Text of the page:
NHS ordered to stop using fax machines

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As of January next year, the National Health Service (NHS) will no longer be able to buy fax machines, with the technology set to be completely phased out of use by 2020, the government has said.

The NHS has been ordered to get rid of its fax devices, and advised that they be replaced by email. The Royal College of Surgeons agrees, with chair Richard Kerr saying using it in 2019 was “absurd”.

Instead, the NHS should invest in "better ways of communicating the vast amount of patient information that is going to be generated" in the future.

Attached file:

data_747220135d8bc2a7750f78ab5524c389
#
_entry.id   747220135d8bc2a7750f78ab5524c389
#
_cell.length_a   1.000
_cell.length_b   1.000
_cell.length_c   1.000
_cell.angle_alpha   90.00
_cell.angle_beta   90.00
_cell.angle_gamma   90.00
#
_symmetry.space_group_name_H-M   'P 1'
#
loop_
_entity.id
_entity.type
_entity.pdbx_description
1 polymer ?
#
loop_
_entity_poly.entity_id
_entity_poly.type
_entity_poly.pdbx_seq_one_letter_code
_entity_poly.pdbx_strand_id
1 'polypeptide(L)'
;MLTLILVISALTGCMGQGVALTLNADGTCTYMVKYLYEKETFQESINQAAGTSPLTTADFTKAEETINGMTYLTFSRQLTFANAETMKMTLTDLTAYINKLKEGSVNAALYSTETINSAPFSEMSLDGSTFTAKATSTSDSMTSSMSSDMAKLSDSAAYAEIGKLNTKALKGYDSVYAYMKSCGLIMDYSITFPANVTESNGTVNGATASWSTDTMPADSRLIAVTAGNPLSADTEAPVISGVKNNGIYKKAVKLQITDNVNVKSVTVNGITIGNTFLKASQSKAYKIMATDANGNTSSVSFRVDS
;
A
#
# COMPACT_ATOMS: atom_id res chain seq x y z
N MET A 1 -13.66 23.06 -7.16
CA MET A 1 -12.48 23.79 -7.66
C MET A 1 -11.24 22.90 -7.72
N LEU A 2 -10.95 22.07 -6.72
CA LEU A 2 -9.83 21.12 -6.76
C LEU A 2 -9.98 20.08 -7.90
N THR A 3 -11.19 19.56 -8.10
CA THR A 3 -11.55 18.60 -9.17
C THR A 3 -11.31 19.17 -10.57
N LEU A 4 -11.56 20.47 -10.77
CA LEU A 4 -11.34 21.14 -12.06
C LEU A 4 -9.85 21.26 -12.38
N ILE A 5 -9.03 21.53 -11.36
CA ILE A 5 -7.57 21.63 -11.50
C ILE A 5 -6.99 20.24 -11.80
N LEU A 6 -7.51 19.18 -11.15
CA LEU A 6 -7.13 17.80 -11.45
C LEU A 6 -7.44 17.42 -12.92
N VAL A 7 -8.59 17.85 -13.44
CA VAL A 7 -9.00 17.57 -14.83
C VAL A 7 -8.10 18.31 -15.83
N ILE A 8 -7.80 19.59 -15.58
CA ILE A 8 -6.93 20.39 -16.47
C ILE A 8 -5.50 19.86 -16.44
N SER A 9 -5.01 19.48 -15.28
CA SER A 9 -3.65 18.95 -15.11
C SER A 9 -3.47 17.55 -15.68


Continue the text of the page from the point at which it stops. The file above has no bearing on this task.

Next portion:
According to the BBC, most health practitioners agree with the idea, calling fax machines not only outdated, but also a security risk. Apparently, faxes are a waste of time, especially when they get sent to the wrong address. And that happens more often than you’d think.

Besides praising the idea of purging fax machines from the NHS, some health practitioners would love to see this going a step further, adding more contemporary technology to the mix.

However, not everyone agrees with the idea. Some believe fax machines and other ‘outdated’ tech can save the day when outages and cyberattacks occur.

"During the WannaCry attack of 2017 our 'out-dated, redundant' piece of equipment ensured that blood products, not routinely held in our on-site blood bank, could be ordered without delay and therefore not compromising patient safety,” one person said.

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